Alice’s cousin, Lolita Armour, was Alice’s best friend although she was several years older. Named after her mother, she was a shining example of what the socially aware young heiress should be, although her wealth seemed to attract bizarre newspaper coverage.
Born premature and crippled, it was feared she would die, as was the fate of most premature babies at the time. The Armours threw the full weight of their fortune behind her and purchased the services of a wet nurse, a new mother who was lured away from her own child to nurse Lolita instead. The efforts worked and against the odds Lolita survived, although occasional newspaper articles would dog her life claiming that the natural child of her wet nurse had been adopted out and her mother had never seen her again. After the drama and difficulties of Lolita’s birth, the Armours had no more children.
Lolita’s problems were not over. She had been born with congenital hip dysplasia (dislocation) and the newspapers avidly followed as her powerful father threw his wealth and determination into finding a cure. The Armours were a wealthy and powerful family and readers were fascinated to read of their woes.
In the early 1900s hip dysplasia condemned its sufferer to the life of a cripple, unable to stand or move unaided. Internationally-renowned Viennese surgeon Professor Albert Lorenz claimed to be able to effect a complete cure in such cases – despite his controversial survival of the fittest views. (He allegedly claimed that curing such children did humanity a disservice by saving children who would normally be “weeded out”.) J Ogden Armour travelled to Vienna to consult with him. Professor Lorenz was persuaded to come to America to treat Lolita with his famous bloodless surgery for the price of $100,000 USD and all expenses paid for himself and his staff.
Professor Lorenz arrived one night during in a severe storm and approached a local house seeking shelter only to be turned away. When he went the next morning to his first appointment with the Armours he discovered it had been them who had turned him away the night before. Despite their immense wealth and the accusations of shoddy business practices, the Armours were socially aware and would have been appalled at such a gaffe. One can only imagine their embarrassment. As prominently wealthy people, particularly with so many people in their employ who might bear a grudge against them, it would have been highly unlikely that they would have let a stranger into their house. Some years later their guard was let down and the house was robbed, Mrs Armour bashed by the intruders.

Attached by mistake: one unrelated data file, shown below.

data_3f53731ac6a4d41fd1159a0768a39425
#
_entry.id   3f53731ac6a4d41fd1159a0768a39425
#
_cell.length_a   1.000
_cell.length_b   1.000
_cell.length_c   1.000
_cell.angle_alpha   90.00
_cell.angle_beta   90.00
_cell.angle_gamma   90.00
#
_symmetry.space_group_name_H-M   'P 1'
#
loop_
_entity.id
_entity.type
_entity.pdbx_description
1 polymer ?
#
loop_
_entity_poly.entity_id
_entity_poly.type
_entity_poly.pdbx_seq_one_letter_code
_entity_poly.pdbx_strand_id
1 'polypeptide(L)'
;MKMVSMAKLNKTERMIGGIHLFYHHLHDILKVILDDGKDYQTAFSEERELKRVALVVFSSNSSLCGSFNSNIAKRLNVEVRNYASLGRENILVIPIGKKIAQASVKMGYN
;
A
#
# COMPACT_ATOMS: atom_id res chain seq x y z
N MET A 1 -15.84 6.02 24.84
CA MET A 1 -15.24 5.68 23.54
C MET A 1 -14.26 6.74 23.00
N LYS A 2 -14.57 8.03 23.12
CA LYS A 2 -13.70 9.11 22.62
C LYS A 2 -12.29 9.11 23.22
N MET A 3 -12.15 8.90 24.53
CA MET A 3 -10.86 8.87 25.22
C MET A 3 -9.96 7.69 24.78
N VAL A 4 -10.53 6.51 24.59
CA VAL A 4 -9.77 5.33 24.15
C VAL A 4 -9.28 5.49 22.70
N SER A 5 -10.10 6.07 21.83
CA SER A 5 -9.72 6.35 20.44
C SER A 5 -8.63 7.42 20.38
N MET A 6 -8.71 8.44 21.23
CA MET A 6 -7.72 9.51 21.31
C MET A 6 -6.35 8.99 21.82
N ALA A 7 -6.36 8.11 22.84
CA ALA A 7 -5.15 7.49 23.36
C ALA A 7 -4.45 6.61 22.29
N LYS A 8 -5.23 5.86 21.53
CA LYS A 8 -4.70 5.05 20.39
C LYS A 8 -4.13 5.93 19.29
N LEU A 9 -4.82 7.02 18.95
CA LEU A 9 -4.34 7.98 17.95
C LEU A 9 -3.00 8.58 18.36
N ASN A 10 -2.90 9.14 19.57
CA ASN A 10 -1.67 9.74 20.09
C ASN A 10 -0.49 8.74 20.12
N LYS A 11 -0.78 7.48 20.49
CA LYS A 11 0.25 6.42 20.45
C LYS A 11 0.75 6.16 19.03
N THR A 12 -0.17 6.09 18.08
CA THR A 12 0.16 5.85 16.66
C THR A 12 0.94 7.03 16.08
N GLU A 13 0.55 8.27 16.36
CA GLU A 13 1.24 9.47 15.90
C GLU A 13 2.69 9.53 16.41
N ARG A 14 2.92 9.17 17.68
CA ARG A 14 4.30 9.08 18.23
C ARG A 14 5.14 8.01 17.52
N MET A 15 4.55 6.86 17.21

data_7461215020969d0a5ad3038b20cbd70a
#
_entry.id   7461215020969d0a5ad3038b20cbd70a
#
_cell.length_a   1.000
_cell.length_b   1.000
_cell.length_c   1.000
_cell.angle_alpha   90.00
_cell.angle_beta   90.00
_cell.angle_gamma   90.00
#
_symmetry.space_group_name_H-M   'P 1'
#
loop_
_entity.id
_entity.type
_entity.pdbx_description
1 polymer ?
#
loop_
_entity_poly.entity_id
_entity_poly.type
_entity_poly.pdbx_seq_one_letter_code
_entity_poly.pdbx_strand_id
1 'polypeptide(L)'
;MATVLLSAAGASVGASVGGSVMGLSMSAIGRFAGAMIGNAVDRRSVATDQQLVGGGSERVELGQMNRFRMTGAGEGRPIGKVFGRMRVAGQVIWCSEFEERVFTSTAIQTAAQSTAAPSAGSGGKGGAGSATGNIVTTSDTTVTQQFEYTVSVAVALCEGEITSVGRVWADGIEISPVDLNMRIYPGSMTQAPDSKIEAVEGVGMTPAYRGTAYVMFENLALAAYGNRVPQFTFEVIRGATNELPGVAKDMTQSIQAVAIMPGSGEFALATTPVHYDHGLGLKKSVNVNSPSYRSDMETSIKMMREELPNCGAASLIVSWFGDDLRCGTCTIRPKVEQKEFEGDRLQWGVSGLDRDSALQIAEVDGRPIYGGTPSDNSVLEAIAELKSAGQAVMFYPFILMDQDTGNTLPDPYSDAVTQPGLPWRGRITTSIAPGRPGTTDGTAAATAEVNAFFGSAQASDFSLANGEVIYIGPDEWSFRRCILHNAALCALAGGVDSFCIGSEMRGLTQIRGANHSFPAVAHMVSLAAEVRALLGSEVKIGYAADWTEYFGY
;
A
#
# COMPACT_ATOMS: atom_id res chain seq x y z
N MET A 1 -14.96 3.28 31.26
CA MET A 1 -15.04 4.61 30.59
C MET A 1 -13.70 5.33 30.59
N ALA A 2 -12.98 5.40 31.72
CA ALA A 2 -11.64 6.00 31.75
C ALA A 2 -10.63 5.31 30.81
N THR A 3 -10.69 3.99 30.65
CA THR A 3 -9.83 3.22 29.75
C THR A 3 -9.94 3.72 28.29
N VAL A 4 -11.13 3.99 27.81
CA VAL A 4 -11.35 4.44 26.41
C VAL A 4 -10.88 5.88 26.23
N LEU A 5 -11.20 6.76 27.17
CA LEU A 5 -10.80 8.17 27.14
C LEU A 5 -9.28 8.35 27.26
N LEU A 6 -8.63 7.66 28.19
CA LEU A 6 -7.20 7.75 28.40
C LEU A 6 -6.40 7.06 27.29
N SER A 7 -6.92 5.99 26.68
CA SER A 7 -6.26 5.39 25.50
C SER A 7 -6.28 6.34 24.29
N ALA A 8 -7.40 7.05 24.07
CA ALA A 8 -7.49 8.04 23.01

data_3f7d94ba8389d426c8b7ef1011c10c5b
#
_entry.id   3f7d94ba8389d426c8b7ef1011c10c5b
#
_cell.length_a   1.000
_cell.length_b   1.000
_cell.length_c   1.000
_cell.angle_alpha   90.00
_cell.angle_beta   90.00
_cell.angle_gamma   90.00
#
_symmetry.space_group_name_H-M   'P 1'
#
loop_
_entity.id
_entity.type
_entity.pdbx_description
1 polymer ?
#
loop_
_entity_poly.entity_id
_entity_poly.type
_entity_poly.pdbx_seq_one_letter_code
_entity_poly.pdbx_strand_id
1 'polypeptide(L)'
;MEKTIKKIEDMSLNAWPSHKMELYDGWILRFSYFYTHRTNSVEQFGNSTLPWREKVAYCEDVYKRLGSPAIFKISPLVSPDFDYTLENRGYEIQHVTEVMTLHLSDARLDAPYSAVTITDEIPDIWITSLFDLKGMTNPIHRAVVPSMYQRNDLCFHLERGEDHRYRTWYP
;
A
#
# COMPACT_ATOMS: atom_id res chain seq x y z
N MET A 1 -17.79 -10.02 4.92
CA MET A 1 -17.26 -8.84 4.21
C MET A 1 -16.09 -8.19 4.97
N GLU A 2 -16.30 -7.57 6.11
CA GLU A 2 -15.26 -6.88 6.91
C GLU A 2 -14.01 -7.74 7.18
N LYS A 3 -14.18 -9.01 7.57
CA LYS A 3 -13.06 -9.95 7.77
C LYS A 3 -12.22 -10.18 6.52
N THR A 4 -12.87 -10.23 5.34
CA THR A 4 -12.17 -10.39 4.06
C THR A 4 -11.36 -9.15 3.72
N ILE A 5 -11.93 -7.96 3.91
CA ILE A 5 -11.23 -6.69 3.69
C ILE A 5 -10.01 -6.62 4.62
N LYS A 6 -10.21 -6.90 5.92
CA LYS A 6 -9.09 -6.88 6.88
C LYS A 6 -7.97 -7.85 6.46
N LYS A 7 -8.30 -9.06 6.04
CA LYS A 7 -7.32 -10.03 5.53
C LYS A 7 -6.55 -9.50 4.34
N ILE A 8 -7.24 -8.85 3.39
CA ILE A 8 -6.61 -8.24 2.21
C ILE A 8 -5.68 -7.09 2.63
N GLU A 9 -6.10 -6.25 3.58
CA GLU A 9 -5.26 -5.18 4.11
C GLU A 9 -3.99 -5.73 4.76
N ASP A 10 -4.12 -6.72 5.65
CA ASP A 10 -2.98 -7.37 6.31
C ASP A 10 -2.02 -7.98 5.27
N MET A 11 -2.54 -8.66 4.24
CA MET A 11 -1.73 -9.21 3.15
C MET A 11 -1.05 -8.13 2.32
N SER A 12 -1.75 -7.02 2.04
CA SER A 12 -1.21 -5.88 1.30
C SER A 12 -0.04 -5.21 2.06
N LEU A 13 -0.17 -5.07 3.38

Professor Lorenz treated children with deformities such as Lolita’s with a revolutionary new technique that has saved millions from the life of a cripple. His contribution to humanity and to the field of medicine is considerable and his so-called bloodless surgery technique is still largely the treatment in use today.
The bloodless surgery technique involved Lolita being anaesthetised on the kitchen table then having her hips manipulated using weights and straps until they forced the ball of the thigh bone into the hip socket with a click. Her hips were then immobilised in a plaster cast for half a year. The pain involved in the manipulation would have been minimal due to the anaesthetic and immediate immobilisation. However the discomfort in wearing a hot, itchy and smelly plaster cast for six months would have been distressing for a young child such as Lolita, who may not have fully understood why this was happening to her. There would have been regular cast changes as she grew – the awful noise and jerking as the old cast was cut from her body, the smell of weeks of fetid sweat released from inside the cast, then being held down in position as the wet plaster reapplied, heating up until it felt like it would burn her skin as it dried. This cannot have been a pleasant time for her but Lolita suffered uncomplainingly.
Professor Lorenz’s visit to cure Lolita paid off for American medicine and other children with the same deformities. While he was in America for the Armours he also treated many poor children free of charge and spoke to the Orthopaedic Society, hence spreading this revolutionary approach that remains in essence the treatment successfully used today.
Despite a New York Times article declaring the operation a complete success, Lolita’s health remained precarious. She needed to travel several times to Vienna for adjustments and reviews. However, often she was too unwell to make such a long voyage, and Professor Lorenz would travelled to Chicago to review her progress. Eighteen months after the operation she was taken to Vienna for Professor Lorenz to teach her how to walk. Lolita’s arrival back in America age 8, walking down the gangplank unaided hit the newspaper headlines, as did dancing lessons age 11. By her teenage years she was an accomplished sportswoman and equestrian, a miracle considering her poor start in life. (Lolita wore calipers and used a wheelchair as an elderly lady so while the treatment was not wholly successful, it did save her – and many others – from the life of a cripple.)